From canvas to CAD

Posted on 10. Dec, 2012 by in Academic Departments, Alumni, Biomedical Engineering, Engineering Physics, Gift Report, Issues, People, Students

Memorial gift encourages students to solve problems creatively across disciplines

Leonardo Da Vinci had his flying machine. George Dergalis had his spaceship sculpture–a sphere 40 feet tall and 30 feet around, adorned with a domed glass skylight and filled with murals dedicated to the potential impact that space travel and biotechnology could have on human civilization.

Spaceship art monument

George and Margaret Dergalis' back yard spaceship monument to science and technology. Photo: Adam Riemer.

By his side, helping George build this back yard monument to science and technology, stood Margaret Dergalis, his wife of 33 years. “I  may not be great cook,” says Margaret. “But I’m great at mixing cement.”

Margaret and George spent their lives together, supporting each other’s dreams. George died in February 2012, and Margaret is honoring his memory through an endowed gift that will foster creative student work in the departments of Engineering Physics and Biomedical Engineering.

A 1971 UW-Madison alumna and first-generation college student, Margaret says that, had it not been for help finding financial aid and student work to fund her college education, she would not have graduated with her degree in French. “My parents had to drop out of high school during the Depression, so the fact that I could get a college education was a big deal,” she says.

Despite her educational background, she felt it was important to honor George’s passion for medical research and space travel, interests he took up after an amazing journey from his native country of Greece to his home with Margaret in Wayland, Massachusetts. Born in 1928 to Russian expatriates, George escaped a Nazi prison camp as a teenager and went on to learn to paint in Rome, studying under surrealist painter Giorgio de Chirico and still-life artist Giorgio Morandi. He ultimately earned a master’s degree from the Academy of Fine Arts in Rome, and resolved to emigrate to the United States.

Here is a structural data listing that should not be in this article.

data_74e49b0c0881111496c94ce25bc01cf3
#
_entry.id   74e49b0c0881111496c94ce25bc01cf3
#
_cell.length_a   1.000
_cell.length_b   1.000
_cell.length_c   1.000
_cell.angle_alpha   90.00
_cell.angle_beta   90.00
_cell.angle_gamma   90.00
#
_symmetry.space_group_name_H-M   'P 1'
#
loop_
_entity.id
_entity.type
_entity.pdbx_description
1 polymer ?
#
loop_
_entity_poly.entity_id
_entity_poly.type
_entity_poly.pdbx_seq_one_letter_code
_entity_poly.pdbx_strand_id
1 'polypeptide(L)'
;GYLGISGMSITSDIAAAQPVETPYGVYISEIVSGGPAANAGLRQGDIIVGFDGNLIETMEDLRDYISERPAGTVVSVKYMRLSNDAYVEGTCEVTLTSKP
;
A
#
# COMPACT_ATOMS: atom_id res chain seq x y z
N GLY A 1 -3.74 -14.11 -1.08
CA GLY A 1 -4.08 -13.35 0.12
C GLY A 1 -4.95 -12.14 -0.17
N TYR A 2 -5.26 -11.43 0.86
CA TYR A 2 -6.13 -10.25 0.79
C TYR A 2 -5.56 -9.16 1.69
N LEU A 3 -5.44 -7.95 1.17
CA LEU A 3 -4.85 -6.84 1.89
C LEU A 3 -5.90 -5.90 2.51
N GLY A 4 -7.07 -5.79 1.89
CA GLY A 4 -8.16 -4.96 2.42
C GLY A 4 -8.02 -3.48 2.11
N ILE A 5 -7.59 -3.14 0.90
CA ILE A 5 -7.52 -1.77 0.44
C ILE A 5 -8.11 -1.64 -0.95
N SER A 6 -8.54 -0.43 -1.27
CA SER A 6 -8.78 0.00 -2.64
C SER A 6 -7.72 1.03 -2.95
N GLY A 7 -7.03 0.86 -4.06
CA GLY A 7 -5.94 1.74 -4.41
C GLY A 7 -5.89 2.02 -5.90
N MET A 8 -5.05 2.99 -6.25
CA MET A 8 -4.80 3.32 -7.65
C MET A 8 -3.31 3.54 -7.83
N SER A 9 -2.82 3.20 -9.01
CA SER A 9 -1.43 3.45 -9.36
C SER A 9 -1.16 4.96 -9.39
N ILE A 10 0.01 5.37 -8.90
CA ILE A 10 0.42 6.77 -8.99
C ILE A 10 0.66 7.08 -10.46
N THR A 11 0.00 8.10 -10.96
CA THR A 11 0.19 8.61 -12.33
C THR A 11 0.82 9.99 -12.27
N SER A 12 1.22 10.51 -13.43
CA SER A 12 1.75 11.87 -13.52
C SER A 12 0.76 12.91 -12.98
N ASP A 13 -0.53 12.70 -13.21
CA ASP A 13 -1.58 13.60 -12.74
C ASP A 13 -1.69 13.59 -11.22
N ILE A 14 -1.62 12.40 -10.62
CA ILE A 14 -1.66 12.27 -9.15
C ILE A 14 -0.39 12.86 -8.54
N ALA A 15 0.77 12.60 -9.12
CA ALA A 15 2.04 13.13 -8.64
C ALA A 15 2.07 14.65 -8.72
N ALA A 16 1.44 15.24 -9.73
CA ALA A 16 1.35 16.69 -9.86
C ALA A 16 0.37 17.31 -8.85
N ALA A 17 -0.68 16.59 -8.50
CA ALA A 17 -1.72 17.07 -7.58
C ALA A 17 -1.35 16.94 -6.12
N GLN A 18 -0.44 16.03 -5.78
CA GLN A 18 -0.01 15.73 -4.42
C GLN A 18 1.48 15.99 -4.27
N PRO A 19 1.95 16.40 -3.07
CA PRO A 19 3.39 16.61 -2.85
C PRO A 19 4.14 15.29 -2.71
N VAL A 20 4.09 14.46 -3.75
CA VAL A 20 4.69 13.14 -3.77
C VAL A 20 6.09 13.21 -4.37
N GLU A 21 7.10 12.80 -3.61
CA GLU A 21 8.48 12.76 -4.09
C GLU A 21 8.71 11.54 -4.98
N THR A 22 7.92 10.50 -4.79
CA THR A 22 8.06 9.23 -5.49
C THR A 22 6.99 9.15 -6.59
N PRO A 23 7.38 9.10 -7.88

He arrived in New York City with $7 in his pocket, working as a window washer and janitor before being drafted into the U.S. Air Force for combat during the Korean War in 1952. His high aptitude scores outweighed his inability to speak fluent English, so George became a helicopter pilot tasked with medical evacuations from war zones, a mission that gave him a lifelong appreciation for both the aeronautical engineering and the medical technology that enabled him to save soldiers. “By being a pilot, he knew about mechanics coupled with design and a creative vision. He always talked about cars that would eventually fly, and that sort of thing,” recalls Margaret. “And on the medical side, he had a lot of ideas about how understanding the nervous system would be the key to helping people.”

After the war, the GI Bill enabled George to study at the Museum School of Fine Arts in Boston. He eventually settled there to live out his two-part dream: to paint, and to teach. “He loved teaching. I think when you’re a teacher, you’re a giver,” says Margaret. “Part of your joy is to make other people grow.”

Not only did George help young artists to grow at his position at the Museum School of Fine Arts in Boston and DeCordova in Lincoln, he met his wife, who came to one of his art courses as a student. “What can I say? I fell in love with my teacher,” says Margaret.

They married in 1979.

George taught until his health began to decline, but he celebrated the impact that both art and engineering had had throughout his 83 years of life. The bold, sharp lines of one of his and Margaret’s crowning achievements—the Wayland Veterans Memorial—reflect both creative vision and meticulous design. Margaret says that to her and her husband, creativity is a value that crosses between disciplines, a value shared between engineers and artists. “I think you need to learn to think outside the box,” says Margaret. “That perhaps is the key to really coming up with dynamic innovations.”

Margaret hopes that by supporting students in design courses, encouraging them to apply their creativity to the problems we’ll face in the future, she can make a difference while passing along a bit of George’s wisdom: “If you have an idea, believe in it, run with it, pursue it. Whatever your dream is, go for it.”

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